What do you write?
Short answer: Nonfiction.
Slightly longer answer: Instructional materials.
Really long answer: Below.
When people ask me what I do, I am never sure how to respond. Besides my present work — teaching teachers to teach writing — I always had to do whatever jobs I happened to come across that either:
- paid well, or
- gave me a chance to learn something.
Unfortunately, I'm rarely offered an option 1 job.
Sometimes I take an option 2 job from which I learn that I absolutely hate the job, but that happens less often than you might think. What usually happens in option 2 jobs is that I find the job needs just a little fine tuning to turn it into a good job.
The problem is often the supervisor.
I've found with dismaying frequency that supervisors who know a job thoroughly often:
- neglect to supply information entry-level workers require, and
- provide too much information entry-level workers don't need
Ever since I spotted the problem, I've made a business of writing entry-level instructions, including procedures for teaching teachers to teach writing.
do technical translations.
I figure out how it should work, fill the gaps & cut the fluff
I do the entry level job. While I'm doing it, I pay attention to what happens before I do my job and what happens afterward. I find spots where some information the entry-level person needs is missing and plug those gaps. I also analyze procedures to find bloat that keeps the system from working efficiently and effectively.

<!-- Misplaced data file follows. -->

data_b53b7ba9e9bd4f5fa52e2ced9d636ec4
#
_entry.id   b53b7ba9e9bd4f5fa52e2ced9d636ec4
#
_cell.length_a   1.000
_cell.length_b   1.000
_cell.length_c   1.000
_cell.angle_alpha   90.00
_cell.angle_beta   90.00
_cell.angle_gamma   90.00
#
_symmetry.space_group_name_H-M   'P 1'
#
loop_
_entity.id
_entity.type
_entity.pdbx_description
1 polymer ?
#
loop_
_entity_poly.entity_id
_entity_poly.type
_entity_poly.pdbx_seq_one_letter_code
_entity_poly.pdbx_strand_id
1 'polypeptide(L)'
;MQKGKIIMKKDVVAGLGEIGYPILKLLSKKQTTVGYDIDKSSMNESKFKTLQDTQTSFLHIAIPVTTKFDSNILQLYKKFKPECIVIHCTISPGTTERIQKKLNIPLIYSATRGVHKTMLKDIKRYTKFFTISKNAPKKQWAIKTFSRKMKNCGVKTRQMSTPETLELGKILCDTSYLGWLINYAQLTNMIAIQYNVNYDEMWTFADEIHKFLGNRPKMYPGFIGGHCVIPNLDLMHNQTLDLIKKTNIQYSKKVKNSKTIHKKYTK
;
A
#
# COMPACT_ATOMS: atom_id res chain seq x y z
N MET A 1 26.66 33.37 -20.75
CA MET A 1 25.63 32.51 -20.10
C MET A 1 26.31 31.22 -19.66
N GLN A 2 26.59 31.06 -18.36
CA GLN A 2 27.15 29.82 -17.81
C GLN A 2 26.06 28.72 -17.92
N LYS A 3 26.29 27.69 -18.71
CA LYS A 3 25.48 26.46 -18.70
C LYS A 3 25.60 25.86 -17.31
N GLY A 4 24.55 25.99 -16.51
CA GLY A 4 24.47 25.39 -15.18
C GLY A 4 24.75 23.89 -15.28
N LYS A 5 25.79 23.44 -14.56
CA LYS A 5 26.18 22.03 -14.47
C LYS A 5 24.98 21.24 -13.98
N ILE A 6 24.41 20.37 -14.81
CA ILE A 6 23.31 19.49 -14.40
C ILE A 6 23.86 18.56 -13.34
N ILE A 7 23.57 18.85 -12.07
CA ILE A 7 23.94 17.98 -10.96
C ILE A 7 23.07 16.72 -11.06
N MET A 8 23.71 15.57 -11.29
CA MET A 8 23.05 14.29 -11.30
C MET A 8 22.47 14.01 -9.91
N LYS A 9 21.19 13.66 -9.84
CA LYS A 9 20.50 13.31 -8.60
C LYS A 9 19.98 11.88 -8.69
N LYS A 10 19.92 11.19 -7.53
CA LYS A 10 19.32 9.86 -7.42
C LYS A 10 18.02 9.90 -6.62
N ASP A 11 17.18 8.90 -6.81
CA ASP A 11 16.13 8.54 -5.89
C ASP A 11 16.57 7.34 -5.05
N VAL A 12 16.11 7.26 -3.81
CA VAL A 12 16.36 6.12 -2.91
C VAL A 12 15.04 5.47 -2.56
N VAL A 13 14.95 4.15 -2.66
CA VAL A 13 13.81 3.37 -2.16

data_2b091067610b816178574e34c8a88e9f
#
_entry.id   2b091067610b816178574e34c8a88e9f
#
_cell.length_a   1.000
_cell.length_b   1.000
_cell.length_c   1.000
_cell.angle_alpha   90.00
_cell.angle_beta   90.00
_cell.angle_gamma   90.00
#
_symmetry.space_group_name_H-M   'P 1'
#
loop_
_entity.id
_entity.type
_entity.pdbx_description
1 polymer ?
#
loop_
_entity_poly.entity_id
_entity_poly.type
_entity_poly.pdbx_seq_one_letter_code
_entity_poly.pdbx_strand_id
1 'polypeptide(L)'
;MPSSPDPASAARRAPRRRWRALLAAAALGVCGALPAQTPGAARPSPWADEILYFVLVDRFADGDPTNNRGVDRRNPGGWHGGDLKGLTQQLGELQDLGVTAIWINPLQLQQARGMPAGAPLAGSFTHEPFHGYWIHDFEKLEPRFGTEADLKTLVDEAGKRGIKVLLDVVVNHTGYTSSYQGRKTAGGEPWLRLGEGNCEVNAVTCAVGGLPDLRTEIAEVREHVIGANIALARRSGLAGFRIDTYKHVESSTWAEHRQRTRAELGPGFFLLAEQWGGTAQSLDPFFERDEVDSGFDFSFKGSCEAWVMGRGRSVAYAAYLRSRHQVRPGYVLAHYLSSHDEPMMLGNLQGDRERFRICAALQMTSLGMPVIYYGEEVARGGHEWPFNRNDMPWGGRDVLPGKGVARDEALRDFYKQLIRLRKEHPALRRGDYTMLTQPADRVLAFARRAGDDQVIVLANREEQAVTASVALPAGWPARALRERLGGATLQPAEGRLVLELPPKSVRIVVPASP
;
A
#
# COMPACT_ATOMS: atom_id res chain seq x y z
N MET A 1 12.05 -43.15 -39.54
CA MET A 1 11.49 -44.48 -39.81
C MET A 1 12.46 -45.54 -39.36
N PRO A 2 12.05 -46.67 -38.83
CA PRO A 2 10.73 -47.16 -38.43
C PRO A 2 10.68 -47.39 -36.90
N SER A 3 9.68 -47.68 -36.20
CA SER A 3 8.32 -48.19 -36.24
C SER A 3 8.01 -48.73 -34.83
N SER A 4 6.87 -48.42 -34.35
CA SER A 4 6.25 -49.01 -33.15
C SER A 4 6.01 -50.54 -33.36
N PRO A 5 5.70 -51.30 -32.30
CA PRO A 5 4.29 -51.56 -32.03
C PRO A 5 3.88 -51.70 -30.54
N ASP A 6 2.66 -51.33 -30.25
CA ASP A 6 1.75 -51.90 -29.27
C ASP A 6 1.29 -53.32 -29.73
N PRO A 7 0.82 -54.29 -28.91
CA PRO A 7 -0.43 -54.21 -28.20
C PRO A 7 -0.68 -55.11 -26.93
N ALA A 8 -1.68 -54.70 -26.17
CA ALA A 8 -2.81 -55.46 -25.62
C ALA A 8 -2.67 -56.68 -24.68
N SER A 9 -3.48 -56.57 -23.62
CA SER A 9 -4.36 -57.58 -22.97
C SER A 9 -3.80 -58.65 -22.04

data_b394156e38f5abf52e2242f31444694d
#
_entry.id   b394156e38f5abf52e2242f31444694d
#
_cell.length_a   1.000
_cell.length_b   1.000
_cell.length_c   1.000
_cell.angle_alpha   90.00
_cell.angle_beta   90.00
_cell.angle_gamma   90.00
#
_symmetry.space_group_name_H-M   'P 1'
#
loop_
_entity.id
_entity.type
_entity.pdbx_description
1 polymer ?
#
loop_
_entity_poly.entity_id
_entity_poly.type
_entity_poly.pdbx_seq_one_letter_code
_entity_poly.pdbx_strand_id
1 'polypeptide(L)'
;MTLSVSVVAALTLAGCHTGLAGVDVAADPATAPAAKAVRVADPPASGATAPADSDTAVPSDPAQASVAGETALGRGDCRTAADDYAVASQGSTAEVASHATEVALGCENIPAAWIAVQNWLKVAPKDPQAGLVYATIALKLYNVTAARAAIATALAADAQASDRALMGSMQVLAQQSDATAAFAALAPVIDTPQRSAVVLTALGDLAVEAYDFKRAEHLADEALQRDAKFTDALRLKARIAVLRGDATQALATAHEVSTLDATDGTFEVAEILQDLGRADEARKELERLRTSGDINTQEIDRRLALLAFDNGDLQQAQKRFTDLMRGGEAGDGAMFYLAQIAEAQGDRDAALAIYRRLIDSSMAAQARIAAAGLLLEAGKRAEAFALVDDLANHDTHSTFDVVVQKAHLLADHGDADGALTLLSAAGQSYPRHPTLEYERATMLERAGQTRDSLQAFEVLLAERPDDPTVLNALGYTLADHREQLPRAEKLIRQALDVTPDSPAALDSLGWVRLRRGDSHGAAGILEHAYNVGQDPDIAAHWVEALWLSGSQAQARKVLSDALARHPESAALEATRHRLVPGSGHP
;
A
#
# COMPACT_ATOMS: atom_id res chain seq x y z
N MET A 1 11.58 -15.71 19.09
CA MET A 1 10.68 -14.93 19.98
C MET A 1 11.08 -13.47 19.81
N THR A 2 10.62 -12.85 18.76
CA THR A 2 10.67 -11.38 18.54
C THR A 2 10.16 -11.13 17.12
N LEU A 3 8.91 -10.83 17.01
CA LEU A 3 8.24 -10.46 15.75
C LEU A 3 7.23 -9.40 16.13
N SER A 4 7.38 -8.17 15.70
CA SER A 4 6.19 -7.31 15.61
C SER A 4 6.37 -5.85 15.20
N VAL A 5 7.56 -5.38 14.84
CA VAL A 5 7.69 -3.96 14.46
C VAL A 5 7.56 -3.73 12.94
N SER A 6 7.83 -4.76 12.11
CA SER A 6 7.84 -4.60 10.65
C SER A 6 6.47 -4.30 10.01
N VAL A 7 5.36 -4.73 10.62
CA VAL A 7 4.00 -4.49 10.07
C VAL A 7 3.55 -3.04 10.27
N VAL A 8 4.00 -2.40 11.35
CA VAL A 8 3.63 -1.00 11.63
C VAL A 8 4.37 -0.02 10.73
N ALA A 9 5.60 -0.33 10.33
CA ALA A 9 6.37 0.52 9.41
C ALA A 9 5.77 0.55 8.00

Paying attention to what's happening is systems analysis work: Virtually every business needs it, but few are willing to pay for it.
Once the analytical work is done, I prepare some instructions and/or tools that I wish someone had prepared before I took the job. I might prepare a chart, write directions, create a form, develop a spreadsheet — whatever I think the next person in the job would find handy to have their first week.
I do technical translations.
Businesses often already have materials that someone with technical expertise prepared. In settings such as healthcare, engineering, and
I design communications.
My readers have to use my material as well as read it, so I format it for the users' convenience. Often that information design aspect means doing simple things like putting items in lists or using call-out boxes to explain terms that have a special meaning in the particular context.
Other times, I need to design or redesign material provided by subject matter experts so it is easier to use and looks easier to use. When a subject is hard, you don't want to make it any harder by a confusing layout or lengthy paragraphs of type.
I don't always work with material provided by subject matter experts.
Sometimes I am the subject matter expert.
I hold seven registered copyrights to digital products on about teaching nonfiction writing to teens and adults. I write for print and the web about education, small business, marketing, entrepreneurship, rural life, and bestselling vintage novels.
In five years, I built a website with over 400 pages, doing all the writing, design, and illustrations myself. When I closed You-Can-Teach-Writing in 2013, its traffic positioned it in the top 5 percent of the world's five million websites.